Millions flood Egypt streets to demand Morsi ouster
Millions flooded the streets on Sunday determined to oust Islamist President Mohamed Morsi on the anniversary of his turbulent first year in power, in the biggest protests Egypt has seen since the 2011 revolt.
As chants of "Leave!" rang out around Cairo, the presidency insisted dialogue was the only way out of the crisis.
Despite the peaceful atmosphere of the day, as night fell, isolated acts of violence left two people dead.
"It is the biggest protest in Egypt's history," a military source told AFP on condition of anonymity, adding that "millions" of people were on the streets across the country.
One person was killed in the central province of Assiut when gunmen on a motorbike opened fire on protesters, a security official said.
Another person died and 40 others were injured when clashes broke out between supporters and opponents of Morsi in Beni Sueif province, south of Cairo.
Both incidents took place outside offices of the Freedom and Justice Party, the political arm of Morsi's Muslim Brotherhood.
Dozens of "thugs" also attacked the Brotherhood headquarters in Cairo with petrol bombs, birdshot and stones, Gehad al-Haddad, a spokesman for the Islamist movement said.
Morsi's spokesman Ehab Fahmy, meanwhile, insisted on the need for a national dialogue.
"Dialogue is the only way through which we can reach an understanding... The presidency is open to a real and serious national dialogue," Fahmy told a news conference.
The call fell on deaf ears as the main opposition coalition called for a campaign of civil disobedience and urged Egyptians to stay on the streets until Morsi stepped down.
The National Salvation Front urged "all the revolutionary forces and all citizens to maintain their peaceful (rallies) in all the squares and streets and villages and hamlets of the country, and not to deal with the Brotherhood government until the last of this dictatorial regime falls."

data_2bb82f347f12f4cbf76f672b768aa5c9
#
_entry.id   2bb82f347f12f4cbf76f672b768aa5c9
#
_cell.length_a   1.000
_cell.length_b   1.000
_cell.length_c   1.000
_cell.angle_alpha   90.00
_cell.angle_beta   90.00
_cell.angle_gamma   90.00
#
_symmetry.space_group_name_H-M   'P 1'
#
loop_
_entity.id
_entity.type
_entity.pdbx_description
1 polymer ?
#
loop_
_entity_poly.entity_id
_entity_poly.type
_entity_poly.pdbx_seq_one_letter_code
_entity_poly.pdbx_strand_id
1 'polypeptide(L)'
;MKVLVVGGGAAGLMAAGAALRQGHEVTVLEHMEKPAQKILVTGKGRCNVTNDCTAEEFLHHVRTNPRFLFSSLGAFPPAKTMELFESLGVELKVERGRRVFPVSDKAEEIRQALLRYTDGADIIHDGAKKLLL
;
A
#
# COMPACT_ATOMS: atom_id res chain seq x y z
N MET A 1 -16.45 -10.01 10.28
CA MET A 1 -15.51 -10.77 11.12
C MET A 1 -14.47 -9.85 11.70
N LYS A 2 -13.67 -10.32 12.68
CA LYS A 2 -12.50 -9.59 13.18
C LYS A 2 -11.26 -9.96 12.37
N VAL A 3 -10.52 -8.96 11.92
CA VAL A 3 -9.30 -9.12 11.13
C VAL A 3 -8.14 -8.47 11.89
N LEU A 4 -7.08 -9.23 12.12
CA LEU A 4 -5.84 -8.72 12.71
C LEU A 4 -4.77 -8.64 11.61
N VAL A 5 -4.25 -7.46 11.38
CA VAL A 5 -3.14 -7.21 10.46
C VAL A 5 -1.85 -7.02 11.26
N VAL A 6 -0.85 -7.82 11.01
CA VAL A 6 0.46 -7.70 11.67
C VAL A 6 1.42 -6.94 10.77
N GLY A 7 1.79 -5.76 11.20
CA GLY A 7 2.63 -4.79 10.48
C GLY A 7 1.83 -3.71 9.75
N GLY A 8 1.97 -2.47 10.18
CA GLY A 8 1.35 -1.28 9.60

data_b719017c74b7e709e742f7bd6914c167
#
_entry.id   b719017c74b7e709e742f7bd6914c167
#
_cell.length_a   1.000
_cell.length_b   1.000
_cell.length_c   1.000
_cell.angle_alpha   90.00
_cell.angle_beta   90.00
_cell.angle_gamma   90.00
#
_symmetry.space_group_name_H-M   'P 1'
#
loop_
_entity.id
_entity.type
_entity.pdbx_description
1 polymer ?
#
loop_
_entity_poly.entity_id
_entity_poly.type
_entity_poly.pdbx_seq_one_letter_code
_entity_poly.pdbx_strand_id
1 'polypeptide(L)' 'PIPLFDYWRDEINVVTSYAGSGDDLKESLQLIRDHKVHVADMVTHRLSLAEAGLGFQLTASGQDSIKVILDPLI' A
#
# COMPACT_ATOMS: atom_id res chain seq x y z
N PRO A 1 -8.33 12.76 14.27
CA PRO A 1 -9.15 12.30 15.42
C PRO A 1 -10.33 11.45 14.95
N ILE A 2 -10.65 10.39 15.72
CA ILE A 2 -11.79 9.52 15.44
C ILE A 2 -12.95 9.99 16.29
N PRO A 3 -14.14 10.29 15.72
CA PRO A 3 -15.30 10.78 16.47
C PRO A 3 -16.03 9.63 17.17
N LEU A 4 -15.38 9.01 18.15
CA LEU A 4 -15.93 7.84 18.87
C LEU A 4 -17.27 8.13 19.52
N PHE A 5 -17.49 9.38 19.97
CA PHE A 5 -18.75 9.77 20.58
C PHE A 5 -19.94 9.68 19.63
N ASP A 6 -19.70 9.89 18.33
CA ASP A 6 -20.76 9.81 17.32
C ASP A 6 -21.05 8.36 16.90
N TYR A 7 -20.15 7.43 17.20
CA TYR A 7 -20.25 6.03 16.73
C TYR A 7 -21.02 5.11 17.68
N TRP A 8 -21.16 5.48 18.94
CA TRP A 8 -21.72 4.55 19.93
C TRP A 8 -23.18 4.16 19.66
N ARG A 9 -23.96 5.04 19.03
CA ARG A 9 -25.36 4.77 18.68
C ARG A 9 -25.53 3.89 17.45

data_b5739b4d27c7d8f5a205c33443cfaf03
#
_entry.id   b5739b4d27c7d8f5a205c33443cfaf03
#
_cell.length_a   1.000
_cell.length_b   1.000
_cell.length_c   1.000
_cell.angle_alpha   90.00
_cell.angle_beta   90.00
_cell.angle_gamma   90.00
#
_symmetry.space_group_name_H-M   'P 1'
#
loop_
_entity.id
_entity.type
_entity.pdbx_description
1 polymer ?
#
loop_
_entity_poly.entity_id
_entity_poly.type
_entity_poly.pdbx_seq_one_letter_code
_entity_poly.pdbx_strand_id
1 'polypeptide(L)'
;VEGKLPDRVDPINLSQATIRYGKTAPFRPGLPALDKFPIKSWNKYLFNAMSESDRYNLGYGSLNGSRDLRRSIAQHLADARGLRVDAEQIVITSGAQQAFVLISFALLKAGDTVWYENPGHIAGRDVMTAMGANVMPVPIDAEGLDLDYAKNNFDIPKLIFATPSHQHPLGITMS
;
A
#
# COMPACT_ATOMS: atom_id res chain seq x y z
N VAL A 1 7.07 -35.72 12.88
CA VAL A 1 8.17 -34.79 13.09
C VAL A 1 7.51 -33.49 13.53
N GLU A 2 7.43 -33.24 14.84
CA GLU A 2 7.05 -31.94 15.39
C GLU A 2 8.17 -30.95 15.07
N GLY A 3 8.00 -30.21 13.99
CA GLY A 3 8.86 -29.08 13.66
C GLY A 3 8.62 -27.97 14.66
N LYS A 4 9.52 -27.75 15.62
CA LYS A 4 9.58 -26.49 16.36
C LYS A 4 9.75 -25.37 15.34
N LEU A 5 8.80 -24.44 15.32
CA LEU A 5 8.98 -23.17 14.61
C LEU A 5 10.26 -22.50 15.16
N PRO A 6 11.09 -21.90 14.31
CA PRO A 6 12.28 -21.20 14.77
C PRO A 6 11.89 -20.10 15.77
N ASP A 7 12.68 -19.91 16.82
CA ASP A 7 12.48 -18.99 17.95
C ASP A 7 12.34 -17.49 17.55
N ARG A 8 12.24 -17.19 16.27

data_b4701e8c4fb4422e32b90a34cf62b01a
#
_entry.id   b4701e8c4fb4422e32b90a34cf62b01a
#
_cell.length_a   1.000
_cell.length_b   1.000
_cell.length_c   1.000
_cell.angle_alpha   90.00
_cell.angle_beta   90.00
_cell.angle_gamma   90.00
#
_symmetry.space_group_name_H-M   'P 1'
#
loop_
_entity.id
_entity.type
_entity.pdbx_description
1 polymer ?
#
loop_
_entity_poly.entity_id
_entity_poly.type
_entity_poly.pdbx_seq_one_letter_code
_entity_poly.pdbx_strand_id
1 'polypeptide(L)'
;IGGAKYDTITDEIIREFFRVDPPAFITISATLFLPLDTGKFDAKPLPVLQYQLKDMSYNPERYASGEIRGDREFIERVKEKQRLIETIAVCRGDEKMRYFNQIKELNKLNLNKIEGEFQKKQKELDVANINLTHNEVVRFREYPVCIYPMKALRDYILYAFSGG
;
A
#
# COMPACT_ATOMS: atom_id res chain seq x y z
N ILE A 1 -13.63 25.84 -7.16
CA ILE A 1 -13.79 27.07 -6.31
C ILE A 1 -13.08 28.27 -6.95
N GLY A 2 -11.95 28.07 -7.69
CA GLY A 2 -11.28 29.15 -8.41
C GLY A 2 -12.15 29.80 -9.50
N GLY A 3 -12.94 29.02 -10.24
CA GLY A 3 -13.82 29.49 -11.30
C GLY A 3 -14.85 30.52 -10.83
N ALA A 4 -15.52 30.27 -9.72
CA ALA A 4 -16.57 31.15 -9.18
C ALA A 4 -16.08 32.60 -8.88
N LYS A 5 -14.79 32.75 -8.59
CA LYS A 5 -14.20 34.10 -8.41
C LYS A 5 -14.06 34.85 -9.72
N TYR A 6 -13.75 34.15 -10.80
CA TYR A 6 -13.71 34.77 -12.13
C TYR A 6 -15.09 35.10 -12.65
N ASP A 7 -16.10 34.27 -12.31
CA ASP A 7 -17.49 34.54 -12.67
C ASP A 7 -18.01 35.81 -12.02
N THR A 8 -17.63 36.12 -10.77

Anti-Morsi protests were also held in the coastal city of Alexandria, the Nile Delta cities of Mansura, Menuf, Tanta and Mahalla, the canal cities of Suez and Port Said and in the president's hometown of Zagazig.
In Cairo's iconic Tahrir Square, protesters waved red cards and Egyptian flags as patriotic songs boomed from large speakers.
"The people want the ouster of the regime," the protesters chanted, echoing the signature slogan of the 2011 revolt that ousted Hosni Mubarak and brought Morsi to power.
"This is the second revolution and Tahrir is the symbol of the revolution," said carpenter Ibrahim Hammouda, who came from the northern city of Damietta for the protest.
Morsi supporters have been holding counter rallies for days to defend his legitimacy and have vowed to stay on the streets as well, raising fears of confrontations.
But Sunday's anti-government protests eclipsed their gathering in Cairo's Nasr City neighbourhood, which the army estimated to number around 25,000 people.
Police and troops have deployed at key buildings nationwide, including the vital Suez Canal waterway, security officials said, and hospitals were put on high alert.
Banks and most offices closed on Sunday, a working day in Egypt.
The grassroots movement Tamarod -- Arabic for rebellion -- said it collected more than 22 million signatures to a petition demanding Morsi's resignation and new elections.
The figure, which compares with the 13.2 million votes to 12.3 million by which Morsi won election last year, cannot be verified.
Posters urging people to join anti-Morsi protests were plastered on walls across Cairo and stuck on car windows, along with "June 30" graffiti.
The week ahead of the showdown has seen eight people including an American killed, and scores more injured as rival demonstrators clashed.
Morsi, previously a senior Brotherhood leader, is Egypt's first freely elected president, catapulted to power by the 2011 uprising that ended three decades of authoritarian Mubarak rule.
His opponents accuse him of betraying the revolution by concentrating power in Islamist hands and of sending the economy into free fall.
Morsi supporters say he inherited many problems from a corrupt regime, and that he should be allowed to complete his term which ends in 2016.
Any attempt to remove him from office is a coup against democracy, his supporters say while opponents insist calls for his resignation are aimed at restoring the 2011 revolution's cornerstones of democracy, freedom and social justice.
"We will not allow a coup against the president," senior Brotherhood leader Mohamed al-Beltagui said.
The army, which led a tumultuous transition after Mubarak's ouster, has warned it will intervene if there is major unrest.
Since taking office, Morsi has battled with the judiciary, the media and the police. The economy has nosedived, investment dried up, inflation soared and the vital tourism sector been battered.
In a televised speech on Wednesday, Morsi warned the polarisation threatened to "paralyse" Egypt as he tried to placate protesters with appeals for dialogue and promises of constitutional reform.